Lastly, by expanding your offerings you create more revenue streams for your business, which can help you stay successful over time.

Growth Mindset: Setting Key Performance Indicators (KPIs)

As a business owner, you have to look at the big picture and growth:

  • How many new customers were added last month?
  • How many email subscribers were secured?
  • Is social media growing?

Not only do you have to look at your business’ growth after the fact, you should also think ahead. Without knowing exactly what your business is seeking to achieve, you end up with a daunting list of goals you feel should be targeted, but no way to get there. This is where Key Performance Indicators (KPIs) can be helpful.

KPIs are a set of measurements used to gauge a company’s overall long-term performance and how effectively a company is achieving key business objectives. Businesses use this system at multiple levels to evaluate their success at reaching both short-term and long-term targets.

To develop effective KPIs, you must:

  • Determine your company’s objectives
  • Develop a plan to reach your goals
  • Assign an individual/team to achieve the goals

Essentially, you are developing a strategy with defined actions you and your team can take to reach a set goal. For example, you want to grow. You can do this by offering more services. In addition to what you already offer, what services are your clients and prospects looking for? Once the need is identified, determine if this is something you can do with your existing resources, or do you need to hire additional help? Once you have identified the steps to get to the goal of growth, you and your team can take action.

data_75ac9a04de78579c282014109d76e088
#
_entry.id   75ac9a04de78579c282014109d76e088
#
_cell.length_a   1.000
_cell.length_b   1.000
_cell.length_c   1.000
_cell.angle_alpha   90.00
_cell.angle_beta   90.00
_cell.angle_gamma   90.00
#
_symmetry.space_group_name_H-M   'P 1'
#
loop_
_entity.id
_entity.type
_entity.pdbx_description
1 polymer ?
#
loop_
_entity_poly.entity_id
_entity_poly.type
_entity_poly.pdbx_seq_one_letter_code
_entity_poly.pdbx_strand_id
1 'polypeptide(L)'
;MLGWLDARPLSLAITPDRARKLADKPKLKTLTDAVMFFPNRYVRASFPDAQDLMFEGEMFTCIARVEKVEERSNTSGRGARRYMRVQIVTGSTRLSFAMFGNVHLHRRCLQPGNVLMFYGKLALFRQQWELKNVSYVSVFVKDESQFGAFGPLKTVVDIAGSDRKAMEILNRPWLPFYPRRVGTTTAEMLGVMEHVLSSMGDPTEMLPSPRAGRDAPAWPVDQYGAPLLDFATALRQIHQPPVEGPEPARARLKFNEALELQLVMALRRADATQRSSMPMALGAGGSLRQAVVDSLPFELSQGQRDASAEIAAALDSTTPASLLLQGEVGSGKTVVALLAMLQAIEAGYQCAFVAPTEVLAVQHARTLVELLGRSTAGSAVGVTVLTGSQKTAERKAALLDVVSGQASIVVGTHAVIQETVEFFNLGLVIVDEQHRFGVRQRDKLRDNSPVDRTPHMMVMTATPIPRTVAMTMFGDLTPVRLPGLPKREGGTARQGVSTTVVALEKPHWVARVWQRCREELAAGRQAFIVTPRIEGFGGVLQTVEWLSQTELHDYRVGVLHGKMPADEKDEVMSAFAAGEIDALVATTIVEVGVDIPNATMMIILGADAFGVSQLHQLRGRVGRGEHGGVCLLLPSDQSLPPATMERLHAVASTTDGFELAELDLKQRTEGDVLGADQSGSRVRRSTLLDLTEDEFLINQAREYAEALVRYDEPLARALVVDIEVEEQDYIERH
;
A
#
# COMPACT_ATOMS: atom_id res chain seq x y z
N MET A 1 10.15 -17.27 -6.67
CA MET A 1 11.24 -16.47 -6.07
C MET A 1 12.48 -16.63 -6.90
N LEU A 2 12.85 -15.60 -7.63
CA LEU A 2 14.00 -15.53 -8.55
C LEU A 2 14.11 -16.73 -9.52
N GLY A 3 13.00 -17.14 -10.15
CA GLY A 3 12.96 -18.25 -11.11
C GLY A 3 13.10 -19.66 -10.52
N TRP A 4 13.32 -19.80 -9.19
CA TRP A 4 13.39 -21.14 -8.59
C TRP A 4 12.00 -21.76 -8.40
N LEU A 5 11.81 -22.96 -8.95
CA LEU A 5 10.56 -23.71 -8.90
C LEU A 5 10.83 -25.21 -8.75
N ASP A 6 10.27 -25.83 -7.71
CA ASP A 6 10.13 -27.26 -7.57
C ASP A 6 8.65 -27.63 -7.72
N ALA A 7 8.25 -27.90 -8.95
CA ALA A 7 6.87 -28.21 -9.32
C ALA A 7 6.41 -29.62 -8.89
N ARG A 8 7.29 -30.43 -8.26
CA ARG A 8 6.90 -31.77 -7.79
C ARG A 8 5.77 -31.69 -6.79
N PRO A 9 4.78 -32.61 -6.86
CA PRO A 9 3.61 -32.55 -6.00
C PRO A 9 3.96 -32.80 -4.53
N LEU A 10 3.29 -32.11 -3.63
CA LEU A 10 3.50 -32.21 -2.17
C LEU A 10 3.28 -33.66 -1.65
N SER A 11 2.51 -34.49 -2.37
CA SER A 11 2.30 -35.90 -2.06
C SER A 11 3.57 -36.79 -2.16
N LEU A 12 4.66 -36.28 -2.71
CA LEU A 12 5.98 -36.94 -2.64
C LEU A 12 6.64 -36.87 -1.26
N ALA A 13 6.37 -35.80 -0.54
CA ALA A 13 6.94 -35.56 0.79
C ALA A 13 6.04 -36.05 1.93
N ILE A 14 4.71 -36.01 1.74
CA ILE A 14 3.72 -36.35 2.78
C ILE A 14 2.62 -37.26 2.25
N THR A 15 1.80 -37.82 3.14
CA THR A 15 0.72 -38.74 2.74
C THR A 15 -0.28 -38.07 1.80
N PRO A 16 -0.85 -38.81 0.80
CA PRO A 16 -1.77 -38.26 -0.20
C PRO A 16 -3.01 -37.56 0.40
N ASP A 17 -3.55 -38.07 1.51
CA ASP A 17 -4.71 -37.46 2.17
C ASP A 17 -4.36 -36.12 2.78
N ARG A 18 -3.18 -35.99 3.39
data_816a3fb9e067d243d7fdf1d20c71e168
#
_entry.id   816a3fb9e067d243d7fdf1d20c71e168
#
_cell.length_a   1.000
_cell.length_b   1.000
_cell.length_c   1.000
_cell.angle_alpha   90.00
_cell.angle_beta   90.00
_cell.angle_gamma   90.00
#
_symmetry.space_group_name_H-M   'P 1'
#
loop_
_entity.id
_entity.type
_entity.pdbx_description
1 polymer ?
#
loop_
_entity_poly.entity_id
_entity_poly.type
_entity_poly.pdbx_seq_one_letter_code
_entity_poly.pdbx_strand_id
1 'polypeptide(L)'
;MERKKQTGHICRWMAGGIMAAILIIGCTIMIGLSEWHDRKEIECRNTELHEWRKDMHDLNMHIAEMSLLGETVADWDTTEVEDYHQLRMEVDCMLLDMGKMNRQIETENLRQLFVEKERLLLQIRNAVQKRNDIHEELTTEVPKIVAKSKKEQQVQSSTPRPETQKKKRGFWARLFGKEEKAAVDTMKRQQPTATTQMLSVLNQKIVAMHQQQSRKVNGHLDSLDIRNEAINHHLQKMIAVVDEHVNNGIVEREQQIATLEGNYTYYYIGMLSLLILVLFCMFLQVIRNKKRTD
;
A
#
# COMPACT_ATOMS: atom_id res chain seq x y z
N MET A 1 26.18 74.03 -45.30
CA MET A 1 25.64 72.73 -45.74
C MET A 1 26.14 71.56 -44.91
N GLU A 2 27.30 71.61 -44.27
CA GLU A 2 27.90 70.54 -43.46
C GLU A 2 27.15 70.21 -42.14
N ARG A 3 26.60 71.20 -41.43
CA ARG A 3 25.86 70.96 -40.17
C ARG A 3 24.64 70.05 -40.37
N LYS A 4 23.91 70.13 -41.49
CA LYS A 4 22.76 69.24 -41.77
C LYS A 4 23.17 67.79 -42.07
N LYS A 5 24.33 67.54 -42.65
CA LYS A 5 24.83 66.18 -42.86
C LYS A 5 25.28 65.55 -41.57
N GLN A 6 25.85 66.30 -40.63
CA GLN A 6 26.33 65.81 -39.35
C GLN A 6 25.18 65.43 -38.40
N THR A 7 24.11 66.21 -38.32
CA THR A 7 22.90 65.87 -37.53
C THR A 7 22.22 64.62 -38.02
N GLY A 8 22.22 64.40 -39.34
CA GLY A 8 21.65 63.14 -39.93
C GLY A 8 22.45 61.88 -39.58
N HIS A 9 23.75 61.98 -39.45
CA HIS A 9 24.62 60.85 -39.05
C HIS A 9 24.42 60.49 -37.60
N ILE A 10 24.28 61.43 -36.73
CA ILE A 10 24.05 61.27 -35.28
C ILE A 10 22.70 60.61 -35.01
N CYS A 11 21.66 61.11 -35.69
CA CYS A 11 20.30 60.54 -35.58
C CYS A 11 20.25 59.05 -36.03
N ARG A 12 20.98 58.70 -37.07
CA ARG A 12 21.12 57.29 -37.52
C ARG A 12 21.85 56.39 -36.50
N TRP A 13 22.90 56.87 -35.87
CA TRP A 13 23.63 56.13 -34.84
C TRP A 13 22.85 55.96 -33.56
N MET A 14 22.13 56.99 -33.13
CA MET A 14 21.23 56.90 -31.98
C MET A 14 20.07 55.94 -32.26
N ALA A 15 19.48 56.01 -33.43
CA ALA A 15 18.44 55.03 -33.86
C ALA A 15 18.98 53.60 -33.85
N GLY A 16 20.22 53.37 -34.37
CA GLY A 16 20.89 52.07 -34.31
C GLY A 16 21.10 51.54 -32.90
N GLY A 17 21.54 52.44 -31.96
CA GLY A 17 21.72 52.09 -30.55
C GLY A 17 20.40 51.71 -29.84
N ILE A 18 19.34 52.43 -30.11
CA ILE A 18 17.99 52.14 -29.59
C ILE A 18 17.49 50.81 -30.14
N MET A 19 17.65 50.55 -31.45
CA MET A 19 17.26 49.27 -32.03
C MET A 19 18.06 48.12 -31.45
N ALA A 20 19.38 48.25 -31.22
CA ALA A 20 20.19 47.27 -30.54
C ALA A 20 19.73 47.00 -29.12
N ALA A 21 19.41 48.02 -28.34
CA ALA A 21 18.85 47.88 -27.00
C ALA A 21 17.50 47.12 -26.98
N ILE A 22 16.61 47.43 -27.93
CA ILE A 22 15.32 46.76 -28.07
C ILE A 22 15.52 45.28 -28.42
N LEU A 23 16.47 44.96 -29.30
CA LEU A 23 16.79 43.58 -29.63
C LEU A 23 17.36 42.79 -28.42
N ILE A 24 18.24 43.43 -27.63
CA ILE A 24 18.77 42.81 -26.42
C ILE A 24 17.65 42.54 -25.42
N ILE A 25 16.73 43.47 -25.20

KPIs provide a vital tool for improving performance, making better business decisions and gaining a competitive advantage.

As a small business owner, you must have a mindset of future growth for your business to thrive.

Sometimes it is hard to think about the future when you are so consumed with the present. But if you set aside time to regularly think about the future of your business and set goals, you will develop a great tool for success.

Bowers & Company CPAs aims to offer helpful information to our clients and friends. Learn more about how we can help should your company need accounting and financial services.

Disclaimer: To ensure compliance with requirements imposed by the Department of Treasury, we inform you any U.S. federal tax advice contained in this document or video is not intended for the purpose of (i) avoiding penalties under the Internal Revenue Code, or (ii) promoting, marketing, or recommending to another party any transaction or matter that is contained in this document.

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Patty Mills

Patty Mills

Patricia Mills, CPA, is the Partner-in-charge of Client Accounting Services at Bowers & Company CPAs PLLC. Reach her at 315-234-1189 or plm@bcpllc.com. Bowers & Company aims to offer helpful information to our clients and friends. Learn more about how we can help should your business need accounting services.